MOVIE REVIEW ★★ ½ / 4 Watchmen Simplifies, Distorts Original Novel

Perhaps Not Worth the Watch

1950 watchmen
Malin Akerman as Silk Spectre II in Warner Bros. Pictures’ action-adventure film Watchmen.
Clay Enos—Warner Bros. Pictures


Directed by Zack Snyder

Written by David Hayter & Alex Tse

Starring Jackie Earle Haley & Billy Crudup

Rated R

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There is a scene in Watchmen, directed by Zack Snyder (Dawn of the Dead, 300), when Laurie Jupiter, the crime-fighting heroine of the story, pounds against an ornate glass structure in anguish at a horrific revelation, screaming “No!” with each impact. I too exclaimed “No!” in my mind while putting my face into my palms several times during the course of the 2 hour, 43 minute film.

I have to admit that I had high hopes for the movie, having read the graphic novel of the same name, written by Alan Moore (V for Vendetta, From Hell) and drawn by David Gibbons. Although I do not have the knowledge or passion of a Watchmen fanboy, I enjoyed the novel’s themes of unequivocal truth and the inquiry of human nature. The film, however, oversimplifies the complexities of the graphic novel, and instead, devolves it into a visual and aural exploitation with little intellectual weight.

The Watchmen are a group of masked vigilantes, who take after their predecessors, the Minutemen. In the opening credits, a photographic montage illustrates the Minutemen’s triumphs and downfalls, all set to a familiar Bob Dylan tune. At its surface, Watchmen is a murder mystery; someone has killed Edward Blake, a right-wing militant vigilante and government agent who serves with both the Minutemen and the Watchmen. The backdrop is 1985 Cold War America. The peril of nuclear annihilation is imminent with the USA pitted against the USSR. America has an ace in the hole with Dr. Jon Osterman, a.k.a. Dr. Manhattan, after a freak accident gives him the ability of atomic manipulation.

In the film’s exposition, many of the scenes mirror the novel with shots very close to the panels themselves. We find out that this masked vigilantism causes a police strike about a decade before, and public pandemonium ensues. A federal law forces the superheroes (which is a misnomer, since only Dr. Manhattan has true superpowers) to stop their acts. The Watchmen reveal their identities, except for a curious character named Rorschach ­— a renegade crime fighter with a mask that reflects his name. The well-acted Rorschach believes there is no higher virtue than justice. He notifies the other Watchmen; Night Owl (a middle-aged Daniel Dreiberg), Silk Spectre II (Laurie Juspeczyk), and Ozymandias (self-made billionaire Adrian Veidt) of a potential “masked killer.” The plot twists and turns; starting in New York City, then to Mars, a maximum security prison, Antarctica, and eventually ending in a small newspaper office.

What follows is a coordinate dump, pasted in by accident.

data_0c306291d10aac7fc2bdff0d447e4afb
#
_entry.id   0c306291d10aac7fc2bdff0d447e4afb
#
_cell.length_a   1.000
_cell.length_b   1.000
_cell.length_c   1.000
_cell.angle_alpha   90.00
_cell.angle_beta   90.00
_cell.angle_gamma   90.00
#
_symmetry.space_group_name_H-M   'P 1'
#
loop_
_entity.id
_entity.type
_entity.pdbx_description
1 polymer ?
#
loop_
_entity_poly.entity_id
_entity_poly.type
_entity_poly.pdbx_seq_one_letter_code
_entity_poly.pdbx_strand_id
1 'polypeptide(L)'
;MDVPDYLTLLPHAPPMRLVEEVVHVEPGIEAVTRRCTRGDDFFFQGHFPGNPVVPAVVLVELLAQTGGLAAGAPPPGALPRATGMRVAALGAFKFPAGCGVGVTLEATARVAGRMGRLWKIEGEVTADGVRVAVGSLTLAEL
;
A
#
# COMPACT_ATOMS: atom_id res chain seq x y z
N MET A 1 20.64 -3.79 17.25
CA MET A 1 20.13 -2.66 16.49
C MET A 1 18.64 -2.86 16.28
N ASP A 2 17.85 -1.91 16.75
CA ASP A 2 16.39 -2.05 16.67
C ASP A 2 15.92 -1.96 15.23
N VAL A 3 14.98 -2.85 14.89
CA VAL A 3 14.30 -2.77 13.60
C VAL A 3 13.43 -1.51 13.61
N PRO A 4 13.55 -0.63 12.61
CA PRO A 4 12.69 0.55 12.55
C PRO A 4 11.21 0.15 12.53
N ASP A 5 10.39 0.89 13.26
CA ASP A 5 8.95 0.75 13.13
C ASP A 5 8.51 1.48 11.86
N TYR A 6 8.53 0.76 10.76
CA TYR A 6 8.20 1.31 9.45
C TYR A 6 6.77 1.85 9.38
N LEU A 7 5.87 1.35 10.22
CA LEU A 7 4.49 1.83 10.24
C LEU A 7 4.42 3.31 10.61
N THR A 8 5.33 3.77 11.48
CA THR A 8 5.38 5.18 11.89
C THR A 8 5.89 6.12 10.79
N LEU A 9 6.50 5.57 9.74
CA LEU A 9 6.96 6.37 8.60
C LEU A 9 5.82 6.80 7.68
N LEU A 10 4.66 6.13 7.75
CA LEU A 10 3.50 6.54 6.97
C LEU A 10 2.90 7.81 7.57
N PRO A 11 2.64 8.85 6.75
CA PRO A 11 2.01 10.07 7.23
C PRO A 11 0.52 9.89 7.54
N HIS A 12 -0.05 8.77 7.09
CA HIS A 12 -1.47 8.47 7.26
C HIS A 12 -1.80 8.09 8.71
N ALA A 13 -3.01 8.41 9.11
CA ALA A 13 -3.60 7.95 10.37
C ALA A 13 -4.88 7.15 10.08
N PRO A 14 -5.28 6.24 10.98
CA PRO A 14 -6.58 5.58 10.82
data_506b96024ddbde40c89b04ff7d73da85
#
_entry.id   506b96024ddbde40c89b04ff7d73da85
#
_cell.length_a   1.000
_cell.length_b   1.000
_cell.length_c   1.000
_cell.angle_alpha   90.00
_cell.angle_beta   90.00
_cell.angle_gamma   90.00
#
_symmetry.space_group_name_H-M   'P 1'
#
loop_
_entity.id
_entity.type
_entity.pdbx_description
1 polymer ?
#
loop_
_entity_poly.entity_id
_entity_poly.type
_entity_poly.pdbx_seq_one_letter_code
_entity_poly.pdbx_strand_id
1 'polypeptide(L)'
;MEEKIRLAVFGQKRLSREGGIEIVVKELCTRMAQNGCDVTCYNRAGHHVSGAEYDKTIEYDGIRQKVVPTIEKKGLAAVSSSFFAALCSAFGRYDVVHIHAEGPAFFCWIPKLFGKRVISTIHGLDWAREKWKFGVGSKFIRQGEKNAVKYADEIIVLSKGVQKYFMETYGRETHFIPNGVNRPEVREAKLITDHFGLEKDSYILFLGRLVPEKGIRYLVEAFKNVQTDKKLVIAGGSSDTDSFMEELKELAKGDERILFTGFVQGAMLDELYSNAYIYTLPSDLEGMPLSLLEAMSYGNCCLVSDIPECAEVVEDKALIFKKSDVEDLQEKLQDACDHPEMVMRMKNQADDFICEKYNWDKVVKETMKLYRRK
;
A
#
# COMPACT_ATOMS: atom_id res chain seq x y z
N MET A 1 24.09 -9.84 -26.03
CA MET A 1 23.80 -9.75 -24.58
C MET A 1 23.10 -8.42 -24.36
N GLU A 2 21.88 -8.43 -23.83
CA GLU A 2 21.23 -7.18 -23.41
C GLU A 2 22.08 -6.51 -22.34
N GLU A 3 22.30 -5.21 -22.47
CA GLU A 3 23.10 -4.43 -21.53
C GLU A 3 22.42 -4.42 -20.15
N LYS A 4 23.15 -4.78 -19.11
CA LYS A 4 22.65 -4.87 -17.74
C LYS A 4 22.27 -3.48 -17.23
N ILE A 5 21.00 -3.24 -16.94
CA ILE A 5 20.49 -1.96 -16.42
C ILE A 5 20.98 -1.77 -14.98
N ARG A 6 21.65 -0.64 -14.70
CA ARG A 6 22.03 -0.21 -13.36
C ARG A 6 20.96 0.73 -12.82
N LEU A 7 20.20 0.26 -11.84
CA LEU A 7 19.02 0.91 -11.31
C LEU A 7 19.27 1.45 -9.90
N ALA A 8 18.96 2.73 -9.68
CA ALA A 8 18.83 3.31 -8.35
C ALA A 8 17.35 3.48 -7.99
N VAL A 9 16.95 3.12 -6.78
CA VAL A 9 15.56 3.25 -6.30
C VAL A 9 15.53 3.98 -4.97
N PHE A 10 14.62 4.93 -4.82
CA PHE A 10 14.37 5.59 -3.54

The film lost me about a third of the way, despite a few good performances. The majority of the characters are physically well-cast, especially Rorschach. He is played by a strong Jackie Earle Haley, evoking a Dirty Harry or Travis Bickle character. Manhattan, Blake, Dreiberg, and Jupiter seem to be taken right out of the novel with fairly comparable dispositions.

However, the weak link is Adrian Veidt, played by Mathew Goode, who seems to be too thin, too effeminate, and too creepy to be the driving force behind the conflict at hand. His character is not only portrayed poorly, but his storyline also deviates from the original. It is this weakness that caused me to pound my face into my hands since the conclusion of the plot hinges upon Ozymandias’ story. The director also takes several artistic liberties to make the violent scenes in the novel especially gruesome, including the cleaving of foreheads, the sawing of arms, and the tearing of skin in painful detail.

The ears were also assaulted during the movie; I burst into laughter during a rather intimate scene when Leonard Cohen’s “Hallelujah” played in the background. Several of the popular songs in the film are referenced in the novel; however, I had difficulty reconciling the fact that even though there were many scenes that mirrored the panels exactly, there were many scenes that were grotesquely incorrect. This inconsistency frustrated my viewing experience, along with the blatant manipulation of emotions reflected in the musical cues.

Watchmen, as a graphic novel, contains parallel plots, excerpts in between chapters, a comic strip within a comic strip, aliens (kind of), and a greater nuance of human character: aspects that would have been difficult to replicate on film. However, thematic elements have been the reason for the novel’s high praise. The qualms posed by Rorschach’s unwavering dedication for truth, Dr. Manhattan’s Just God/Apathetic God presentation, or even the value of sacrificing few for the benefit of many, are all cheapened by the film. Beyond the physical representation of most of the scenes, the film fails to embody the themes and intellectual impact of the graphic novel. So, who will watch Watchmen? Hopefully, not you.